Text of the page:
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Deviated Septum
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The nasal septum is the internal wall separating the right from the left side of the nose. It is made of paper-thin bone and cartilage, which is covered on both sides with the nasal membranes. In many people, the septum is crooked (known medically as a “deviated septum”). This may be because of an old fracture or sometimes it just grows that way with time. A deviated septum can obstruct airflow on one or both sides of the nose and if severe this can cause a patient to breathe through their mouth.
What are the Turbinates?

The turbinates are thin curved, bony shelves covered with nasal membranes, which project into the nose from along the sidewalls. Air passes over them it is warmed, humidified and cleaned. The membranes covering the turbinates shrink and swell in order to regulate airflow. There is a natural cycle to this which is why at times you breathe better on one side, then later on the other.

When the septum is deviated, the turbinate opposite the side of the deviation will enlarge permanently (called a “turbinate hypertrophy”). This can also happen in cases of chronic allergy.

One other effect of a deviated septum may be seen in the ear. The eustachian tube is a small passageway connecting the back of the nose to the space behind the ear drum (middle ear cavity ). It serves to equalize the pressure between the nose and the ear. If the septum is deviated, causing chronic inflammation, sometimes the opening of the eustachian tube into the nose doesn’t work well. This can cause difficulty clearing the ears and can sometimes lead to fluid behind the eardrum. Occasionally the fluid may even become infected. Eustachian tube function can often be helped by straightening the septum and restoring normal airflow patterns within the nose.

What is the treatment for a Deviated Septum?

If the septal deviation is not extreme we usually start treatment with a several week trial of intranasal steroid sprays such as Flonase®, Nasacort AQ®, or Rhinocort Aqua®. Although this does not straighten the septum per se it may shrink the membranes enough to significantly improve airflow. If the obstruction persists despite the trial of medication or the septal deviation is severe then the septum should be straightened and the turbinates reduced with an operation.


The operation to straighten the septum is called a septoplasty. An incision is made inside the nose and the membranes are separated from the underlying crooked bone and cartilage on both sides. The deviated bone and cartilage are removed (you don’t need them), and the membranes simply fall back to the middle. It takes approximately one hour and you return home the day of the surgery (outpatient surgery). There is no bruising or swelling and you will look exactly the same after the surgery as you did before. We do not use “packing” which could be painful to remove. Sometimes we will splint the inside of the nose with very thin soft plastic splints, which are removed from your nose on the first post-operative visit. This does not hurt. Splint Removal Video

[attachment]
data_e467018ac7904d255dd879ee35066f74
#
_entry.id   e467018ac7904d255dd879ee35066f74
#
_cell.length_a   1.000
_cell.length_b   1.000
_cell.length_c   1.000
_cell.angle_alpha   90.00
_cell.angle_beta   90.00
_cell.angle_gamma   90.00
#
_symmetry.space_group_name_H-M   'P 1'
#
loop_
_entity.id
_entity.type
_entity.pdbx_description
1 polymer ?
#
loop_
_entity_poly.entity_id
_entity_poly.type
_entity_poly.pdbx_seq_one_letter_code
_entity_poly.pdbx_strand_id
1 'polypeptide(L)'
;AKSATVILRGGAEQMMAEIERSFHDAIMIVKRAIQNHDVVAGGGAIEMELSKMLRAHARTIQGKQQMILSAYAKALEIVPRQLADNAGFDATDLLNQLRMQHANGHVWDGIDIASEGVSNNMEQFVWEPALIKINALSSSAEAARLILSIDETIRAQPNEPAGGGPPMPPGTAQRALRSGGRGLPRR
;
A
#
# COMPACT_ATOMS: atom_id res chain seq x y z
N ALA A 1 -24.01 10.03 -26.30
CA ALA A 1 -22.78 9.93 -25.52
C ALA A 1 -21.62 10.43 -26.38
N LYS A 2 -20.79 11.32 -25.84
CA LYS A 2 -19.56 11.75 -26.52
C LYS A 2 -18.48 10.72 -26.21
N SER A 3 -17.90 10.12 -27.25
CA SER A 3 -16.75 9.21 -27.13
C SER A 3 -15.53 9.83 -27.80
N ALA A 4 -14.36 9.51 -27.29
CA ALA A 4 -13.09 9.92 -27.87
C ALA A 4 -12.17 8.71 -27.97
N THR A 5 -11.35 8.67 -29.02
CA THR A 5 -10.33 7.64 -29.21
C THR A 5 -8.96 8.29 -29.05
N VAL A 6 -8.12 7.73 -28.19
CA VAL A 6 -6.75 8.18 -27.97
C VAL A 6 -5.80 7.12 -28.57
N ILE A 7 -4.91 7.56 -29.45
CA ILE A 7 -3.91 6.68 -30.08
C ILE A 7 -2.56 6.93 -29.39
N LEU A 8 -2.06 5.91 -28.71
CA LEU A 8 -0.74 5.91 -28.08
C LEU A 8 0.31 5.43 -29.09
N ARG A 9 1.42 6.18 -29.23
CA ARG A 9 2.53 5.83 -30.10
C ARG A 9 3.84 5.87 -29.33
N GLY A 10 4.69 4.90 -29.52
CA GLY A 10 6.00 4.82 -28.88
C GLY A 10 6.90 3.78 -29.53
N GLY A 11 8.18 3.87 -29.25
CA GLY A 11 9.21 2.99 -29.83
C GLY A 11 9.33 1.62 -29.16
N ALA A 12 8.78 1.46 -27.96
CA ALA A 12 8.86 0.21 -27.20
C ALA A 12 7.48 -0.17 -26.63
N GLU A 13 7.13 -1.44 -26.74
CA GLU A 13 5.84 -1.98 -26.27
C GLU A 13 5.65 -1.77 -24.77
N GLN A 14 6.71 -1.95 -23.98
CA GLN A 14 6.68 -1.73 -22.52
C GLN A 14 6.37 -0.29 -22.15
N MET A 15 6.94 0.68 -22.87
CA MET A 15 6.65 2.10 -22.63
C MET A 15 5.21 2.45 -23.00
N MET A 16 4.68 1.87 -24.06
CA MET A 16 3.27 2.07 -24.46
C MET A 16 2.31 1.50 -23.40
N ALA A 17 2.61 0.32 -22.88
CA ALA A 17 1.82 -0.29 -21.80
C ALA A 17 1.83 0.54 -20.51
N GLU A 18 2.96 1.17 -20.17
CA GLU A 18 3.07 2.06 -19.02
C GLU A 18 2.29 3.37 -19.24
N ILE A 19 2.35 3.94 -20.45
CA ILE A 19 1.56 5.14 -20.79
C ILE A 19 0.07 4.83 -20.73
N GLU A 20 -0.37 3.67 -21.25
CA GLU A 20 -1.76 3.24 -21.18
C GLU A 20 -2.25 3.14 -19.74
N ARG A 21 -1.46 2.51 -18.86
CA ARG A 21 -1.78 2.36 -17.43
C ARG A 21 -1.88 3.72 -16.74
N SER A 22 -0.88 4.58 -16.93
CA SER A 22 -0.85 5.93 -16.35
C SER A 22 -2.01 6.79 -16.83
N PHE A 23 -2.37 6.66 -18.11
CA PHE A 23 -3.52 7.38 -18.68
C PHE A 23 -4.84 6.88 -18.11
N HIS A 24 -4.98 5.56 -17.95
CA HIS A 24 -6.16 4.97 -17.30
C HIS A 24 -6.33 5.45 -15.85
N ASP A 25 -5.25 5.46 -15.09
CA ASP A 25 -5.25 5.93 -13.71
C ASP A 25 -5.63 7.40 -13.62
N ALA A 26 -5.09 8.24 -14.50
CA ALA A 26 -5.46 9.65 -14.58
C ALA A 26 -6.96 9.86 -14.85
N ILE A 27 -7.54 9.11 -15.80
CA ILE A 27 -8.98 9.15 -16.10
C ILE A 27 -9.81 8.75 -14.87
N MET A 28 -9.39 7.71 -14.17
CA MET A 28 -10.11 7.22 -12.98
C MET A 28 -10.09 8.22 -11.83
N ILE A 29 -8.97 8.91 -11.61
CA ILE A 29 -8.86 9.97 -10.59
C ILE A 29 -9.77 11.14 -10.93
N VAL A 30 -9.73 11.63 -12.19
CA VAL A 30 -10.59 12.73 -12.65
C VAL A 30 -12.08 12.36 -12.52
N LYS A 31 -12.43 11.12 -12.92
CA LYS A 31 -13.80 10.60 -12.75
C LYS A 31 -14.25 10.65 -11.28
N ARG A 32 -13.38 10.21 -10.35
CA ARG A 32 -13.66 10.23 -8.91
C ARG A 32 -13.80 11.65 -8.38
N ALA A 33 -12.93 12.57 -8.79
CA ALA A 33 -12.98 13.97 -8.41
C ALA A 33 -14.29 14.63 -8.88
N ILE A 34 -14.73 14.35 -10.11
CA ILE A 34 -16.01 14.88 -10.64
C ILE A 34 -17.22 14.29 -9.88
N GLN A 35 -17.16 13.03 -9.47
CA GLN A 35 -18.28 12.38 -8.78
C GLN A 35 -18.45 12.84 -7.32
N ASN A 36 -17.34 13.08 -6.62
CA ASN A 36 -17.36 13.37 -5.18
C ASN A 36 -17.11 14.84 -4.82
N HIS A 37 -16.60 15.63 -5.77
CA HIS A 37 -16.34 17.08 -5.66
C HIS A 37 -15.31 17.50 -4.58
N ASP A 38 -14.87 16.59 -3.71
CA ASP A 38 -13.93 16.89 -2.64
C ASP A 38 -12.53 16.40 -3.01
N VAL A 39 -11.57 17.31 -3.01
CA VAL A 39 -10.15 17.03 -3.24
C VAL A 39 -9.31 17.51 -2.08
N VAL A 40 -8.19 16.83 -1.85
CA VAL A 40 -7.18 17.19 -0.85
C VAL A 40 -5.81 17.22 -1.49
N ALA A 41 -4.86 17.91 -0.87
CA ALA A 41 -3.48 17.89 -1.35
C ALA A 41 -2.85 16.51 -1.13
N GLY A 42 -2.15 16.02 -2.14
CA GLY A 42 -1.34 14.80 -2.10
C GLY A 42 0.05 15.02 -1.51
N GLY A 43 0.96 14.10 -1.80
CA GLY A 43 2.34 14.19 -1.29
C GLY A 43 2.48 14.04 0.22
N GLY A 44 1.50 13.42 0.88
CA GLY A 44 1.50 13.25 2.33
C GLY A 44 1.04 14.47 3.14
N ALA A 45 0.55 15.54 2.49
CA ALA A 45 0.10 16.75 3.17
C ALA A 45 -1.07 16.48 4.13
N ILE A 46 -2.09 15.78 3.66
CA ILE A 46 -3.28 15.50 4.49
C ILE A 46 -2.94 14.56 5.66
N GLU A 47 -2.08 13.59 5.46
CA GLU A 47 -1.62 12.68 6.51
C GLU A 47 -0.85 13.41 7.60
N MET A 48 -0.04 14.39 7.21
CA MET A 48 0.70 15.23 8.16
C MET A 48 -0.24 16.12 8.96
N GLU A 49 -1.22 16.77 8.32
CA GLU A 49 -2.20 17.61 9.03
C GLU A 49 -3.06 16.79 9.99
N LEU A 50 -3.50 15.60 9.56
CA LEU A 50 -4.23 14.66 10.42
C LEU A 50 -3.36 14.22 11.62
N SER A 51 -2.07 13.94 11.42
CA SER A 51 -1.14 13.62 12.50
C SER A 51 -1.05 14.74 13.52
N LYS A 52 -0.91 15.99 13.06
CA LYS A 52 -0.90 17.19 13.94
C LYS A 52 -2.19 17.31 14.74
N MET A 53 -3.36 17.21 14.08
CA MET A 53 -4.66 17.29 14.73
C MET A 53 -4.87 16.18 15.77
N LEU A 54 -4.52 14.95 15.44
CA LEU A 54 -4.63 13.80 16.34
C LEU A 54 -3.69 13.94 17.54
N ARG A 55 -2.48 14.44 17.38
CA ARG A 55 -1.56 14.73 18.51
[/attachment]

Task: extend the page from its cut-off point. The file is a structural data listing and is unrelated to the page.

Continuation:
Turbinate Reduction

We often reduce the swollen nasal membranes during surgery as well (turbinate reduction). This is usually done by any combination of three techniques. Portions of the turbinate can simply be cut out (excised). A small needle may be placed into the turbinates and an electric current applied. This causes scarring between the membrane and the underlying bone thus shrinking the membranes back to a more normal size. The turbinates may also be pushed laterally (out-fractured) so that they do not project so far into the nasal airway.

What is recovery like after a septoplasty?

Recovery from the surgery feels like having a cold for a week. The internal swelling makes you feel a stuffy and so it can be a bit hard to sleep. Although we usually provide pain medication, many patients require nothing more than ibuprofen (Motrin®, Advil®) or Tylenol. We advise most people to take a week off of work, many find they can perform paperwork after two or three days.

After the surgery, you will find that your breathing is much easier. Most patients find that the quality of their sleep improves dramatically with the improvement in their nasal breathing. If you are having multiple episodes of sinusitis, they should be significantly reduced. If you are having fluid accumulate in your ear, this problem should be greatly reduced as well.

Finally, in addition to a deviated septum and turbinate hypertrophy, many people have allergies as well, which contribute to the swelling on the inside of the nose. The surgery will obviously not help allergies but other medical therapy is usually quite effective. This includes antihistamines, intra-nasal topical steroid sprays, and specific allergy testing with allergy shots (desensitization therapy).

When you lose your hearing, those around you suffer the most.

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